I am a huge proponent of writing quality code, a view that is shared by many of my colleagues. Unfortunately, I do encounter those who do not share my enthusiasm. Their view is often one of “Get It Done,” whereas I take the position of “Get It Done Right.” When discussing refactoring, the “Get It Done” developer often brushes it aside as a waste of time.
I want to address that crowd, and anyone else who eschews refactoring, with my top 5 reasons why you should refactor your code.
Broken Bridge / jollyUK / CC BY
How often do you write an essay and have the draft come out perfect? Sure, your writing is probably more understandable than an email from a Nigerian prince but would you publish it without revision?
Test-driven development emphasizes a sequence of activities: Red – Green – Refactor. The first step is similar to outlining your arguments and conclusion. The second step is like drafting your essay to make the arguments and reach the conclusion. Finally, the revision step is to make the essay clear and concise.
Make sure your code doesn’t come off like a teenager’s text message; take the time to revise it.
Telerik JustCode features blazing-fast, on-the-fly code analysis that finds many more issues than Visual Studio alone. Think of it as your enhanced spellchecker.
Mixed Cash / stopnlook / CC BY
You are not truly free until you’re debt free. In the context of software development, I'm talking about technical debt. Without incorporating refactoring into your development process, technical debt accrues until someone takes the time to pay it. It continues to grow even without active development as developers become further removed from the code they wrote.
If you’re not convinced this is a problem, you’ve likely never worked in a legacy code base. Reduce the amount of technical debt owed to ensure your system doesn’t become a maintenance nightmare!
Including Telerik JustCode in your development process is like having a technical debt financial adviser.
Tigers Playing / Todd Ryburn / CC BY
The DRY (Don’t Repeat Yourself) principle, put forth in The Pragmatic Programmer, states that “every piece of knowledge must have a single, unambiguous, authoritative representation within a system.” The converse of this is the WET principle, or Write Everything Twice.
What happens when you repeat yourself in code?
You create another maintenance nightmare, where a single change requires visiting more than one piece of code. Good luck if you miss a spot.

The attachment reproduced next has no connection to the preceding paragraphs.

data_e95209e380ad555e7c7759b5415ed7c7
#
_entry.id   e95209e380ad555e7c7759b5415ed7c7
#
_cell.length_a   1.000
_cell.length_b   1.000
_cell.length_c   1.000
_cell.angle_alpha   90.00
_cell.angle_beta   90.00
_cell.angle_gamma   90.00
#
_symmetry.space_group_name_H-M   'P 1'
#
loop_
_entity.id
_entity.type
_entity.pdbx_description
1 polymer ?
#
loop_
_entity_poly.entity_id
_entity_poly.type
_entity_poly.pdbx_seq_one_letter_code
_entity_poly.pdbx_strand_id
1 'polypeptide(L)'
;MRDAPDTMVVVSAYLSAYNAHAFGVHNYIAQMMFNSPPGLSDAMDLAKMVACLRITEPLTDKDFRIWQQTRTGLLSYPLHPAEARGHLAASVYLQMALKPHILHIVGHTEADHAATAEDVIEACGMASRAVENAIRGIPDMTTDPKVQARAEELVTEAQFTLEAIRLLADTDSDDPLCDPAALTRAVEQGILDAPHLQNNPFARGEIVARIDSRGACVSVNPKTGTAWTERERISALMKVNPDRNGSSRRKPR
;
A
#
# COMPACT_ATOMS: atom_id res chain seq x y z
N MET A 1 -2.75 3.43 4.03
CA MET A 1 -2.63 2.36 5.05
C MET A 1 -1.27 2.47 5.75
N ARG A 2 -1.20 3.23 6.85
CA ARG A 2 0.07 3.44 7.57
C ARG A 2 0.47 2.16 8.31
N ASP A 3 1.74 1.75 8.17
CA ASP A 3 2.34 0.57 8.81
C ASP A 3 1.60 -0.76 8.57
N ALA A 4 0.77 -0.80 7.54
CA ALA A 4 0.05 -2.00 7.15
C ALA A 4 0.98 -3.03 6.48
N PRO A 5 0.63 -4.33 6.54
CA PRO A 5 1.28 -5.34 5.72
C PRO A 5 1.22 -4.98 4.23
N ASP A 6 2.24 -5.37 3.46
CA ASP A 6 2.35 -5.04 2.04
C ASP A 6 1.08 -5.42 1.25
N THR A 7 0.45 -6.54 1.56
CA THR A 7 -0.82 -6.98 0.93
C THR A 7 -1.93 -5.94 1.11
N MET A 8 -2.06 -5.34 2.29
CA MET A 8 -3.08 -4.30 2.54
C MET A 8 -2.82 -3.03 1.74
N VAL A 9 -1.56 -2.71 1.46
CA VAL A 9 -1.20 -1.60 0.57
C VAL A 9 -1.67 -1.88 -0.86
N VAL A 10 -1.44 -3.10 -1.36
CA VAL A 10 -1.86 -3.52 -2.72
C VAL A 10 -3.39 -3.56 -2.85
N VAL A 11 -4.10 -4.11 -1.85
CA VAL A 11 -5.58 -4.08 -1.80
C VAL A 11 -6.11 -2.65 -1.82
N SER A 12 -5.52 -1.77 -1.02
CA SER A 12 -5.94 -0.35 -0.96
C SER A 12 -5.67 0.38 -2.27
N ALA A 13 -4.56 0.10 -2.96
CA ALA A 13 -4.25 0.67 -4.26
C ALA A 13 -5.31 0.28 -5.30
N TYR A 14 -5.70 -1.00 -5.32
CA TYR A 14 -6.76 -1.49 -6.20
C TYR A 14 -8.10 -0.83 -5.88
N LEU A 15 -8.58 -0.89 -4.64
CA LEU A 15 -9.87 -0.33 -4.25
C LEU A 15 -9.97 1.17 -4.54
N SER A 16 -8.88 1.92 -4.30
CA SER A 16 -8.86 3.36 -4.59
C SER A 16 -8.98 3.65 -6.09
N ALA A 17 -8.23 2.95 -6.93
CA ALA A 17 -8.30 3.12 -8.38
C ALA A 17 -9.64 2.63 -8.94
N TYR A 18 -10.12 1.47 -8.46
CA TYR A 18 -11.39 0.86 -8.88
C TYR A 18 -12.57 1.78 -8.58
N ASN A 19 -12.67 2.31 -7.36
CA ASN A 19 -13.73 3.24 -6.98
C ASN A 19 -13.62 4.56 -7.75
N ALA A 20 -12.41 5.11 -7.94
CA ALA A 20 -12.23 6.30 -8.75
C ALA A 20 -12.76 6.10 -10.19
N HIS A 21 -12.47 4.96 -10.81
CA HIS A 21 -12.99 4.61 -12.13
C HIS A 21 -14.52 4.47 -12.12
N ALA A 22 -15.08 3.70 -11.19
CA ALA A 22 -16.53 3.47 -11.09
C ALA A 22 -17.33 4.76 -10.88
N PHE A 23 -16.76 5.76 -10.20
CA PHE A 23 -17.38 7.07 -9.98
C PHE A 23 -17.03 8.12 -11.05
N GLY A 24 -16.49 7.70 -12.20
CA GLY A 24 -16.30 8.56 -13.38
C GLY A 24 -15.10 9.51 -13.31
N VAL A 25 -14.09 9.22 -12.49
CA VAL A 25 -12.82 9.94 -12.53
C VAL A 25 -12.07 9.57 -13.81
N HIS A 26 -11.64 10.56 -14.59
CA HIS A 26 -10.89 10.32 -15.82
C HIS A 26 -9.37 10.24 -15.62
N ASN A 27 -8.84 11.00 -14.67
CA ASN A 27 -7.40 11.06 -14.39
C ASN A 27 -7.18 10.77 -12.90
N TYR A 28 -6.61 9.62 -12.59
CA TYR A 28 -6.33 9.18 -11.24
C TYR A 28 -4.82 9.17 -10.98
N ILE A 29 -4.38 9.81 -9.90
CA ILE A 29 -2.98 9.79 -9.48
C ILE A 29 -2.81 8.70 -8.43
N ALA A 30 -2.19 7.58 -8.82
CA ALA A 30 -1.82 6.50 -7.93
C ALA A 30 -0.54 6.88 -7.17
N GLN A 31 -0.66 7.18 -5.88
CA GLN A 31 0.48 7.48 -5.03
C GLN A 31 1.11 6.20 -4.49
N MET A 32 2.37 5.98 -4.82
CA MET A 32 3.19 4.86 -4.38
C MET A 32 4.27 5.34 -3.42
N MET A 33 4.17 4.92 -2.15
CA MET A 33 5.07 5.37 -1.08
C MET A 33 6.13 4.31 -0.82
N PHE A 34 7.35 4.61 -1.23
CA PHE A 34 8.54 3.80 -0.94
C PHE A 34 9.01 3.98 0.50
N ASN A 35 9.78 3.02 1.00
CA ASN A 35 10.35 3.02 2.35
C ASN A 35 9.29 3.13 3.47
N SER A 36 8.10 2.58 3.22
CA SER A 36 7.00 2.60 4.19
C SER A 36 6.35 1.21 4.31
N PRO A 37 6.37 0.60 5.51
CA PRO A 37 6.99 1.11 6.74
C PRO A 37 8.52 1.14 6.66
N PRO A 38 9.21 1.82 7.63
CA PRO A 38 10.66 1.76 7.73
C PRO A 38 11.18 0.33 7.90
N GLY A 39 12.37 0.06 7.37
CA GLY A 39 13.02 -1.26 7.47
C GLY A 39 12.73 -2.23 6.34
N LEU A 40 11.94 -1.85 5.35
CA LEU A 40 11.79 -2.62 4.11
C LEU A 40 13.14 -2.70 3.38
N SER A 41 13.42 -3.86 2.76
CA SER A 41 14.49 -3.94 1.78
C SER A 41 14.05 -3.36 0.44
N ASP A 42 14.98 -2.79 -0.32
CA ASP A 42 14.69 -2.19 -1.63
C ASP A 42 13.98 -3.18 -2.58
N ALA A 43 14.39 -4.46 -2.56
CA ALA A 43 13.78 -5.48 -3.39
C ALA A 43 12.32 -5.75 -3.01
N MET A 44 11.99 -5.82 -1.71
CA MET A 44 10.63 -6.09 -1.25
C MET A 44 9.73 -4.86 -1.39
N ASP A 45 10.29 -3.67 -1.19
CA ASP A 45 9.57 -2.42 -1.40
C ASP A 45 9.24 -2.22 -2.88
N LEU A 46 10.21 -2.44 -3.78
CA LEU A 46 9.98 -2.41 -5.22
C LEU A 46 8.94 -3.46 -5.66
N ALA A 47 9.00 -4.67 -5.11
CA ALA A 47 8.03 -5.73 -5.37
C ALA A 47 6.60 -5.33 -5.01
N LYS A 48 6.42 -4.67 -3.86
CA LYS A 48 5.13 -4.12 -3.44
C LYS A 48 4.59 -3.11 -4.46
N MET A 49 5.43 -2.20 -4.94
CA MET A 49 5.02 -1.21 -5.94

One of the dangers associated with consolidating code is not identifying all usages of the code being removed. With the Find Usages (Alt+F7) and Find Extended Usages (Shift+F12) in Telerik JustCode, you can be assured that no code is left behind.
spaghetti / gotosira / CC BY
You’re always welcome to invite me out for spaghetti, but please do not make me read your spaghetti code. Even in procedural languages, control structures can be simplified to be more easily understood. However, if your language has the ability to abstract control structures into another form (e.g. classes), then you should do so. I’m not saying you must join the Anti-If Campaign, but you should at least extract your nested if statements and never, ever use a goto statement. Yes, it does exist in C#.
Deconstruct a control structure with Telerik JustCode by using extraction refactorings to encapsulate individual units. Then extract classes and interfaces to take advantage of polymorphism for differing behaviors.
#195 Garbage from Göteborgsvarvet / Mikael Miettinen / CC BY
How would you like it if someone sat at your desk while you were on vacation and left empty cups and candy wrappers lying around? I bet you would be justifiably annoyed.
Codebases are like shared workspaces. Even though you may be solely responsible for a particular set of code today, someone else will one day sit in your spot. You wouldn’t like it if someone left a mess for you, so don’t leave a mess for another developer. Clean up your code so other people aren’t stuck cleaning up your garbage.
Telerik JustCode has a code cleaning feature that automates many cleaning tasks such as removing unused private members. Cleaning profiles can be set up either through options or by choosing Clean Code from the Visual Aid. To clean with the default profile, press Ctrl+Shift+Alt+F. You can also clean groupings of files or an entire solution by right-clicking an item in Solution Explorer and selecting Just Clean All.
Chris is a technical evangelist for JustCode and a C# MVP. As a southerner, he had to endure years of people exclaiming “git-r-done,” often with no discernible reason.
Chris Eargle is a Microsoft C# MVP with over a decade of experience designing and developing enterprise applications, and he runs the local .NET User Group: the Columbia Enterprise Developers Guild. He is a frequent guest of conferences and community events promoting best practices and new technologies. Chris is a native Carolinian; his family settled the Dutch Form region of South Carolina in 1752. He currently resides in Columbia with his wife, Binyue, his dog, Laika, and his three cats: Meeko, Tigger, and Sookie. Amazingly, they all get along... except for Meeko, who is by no means meek.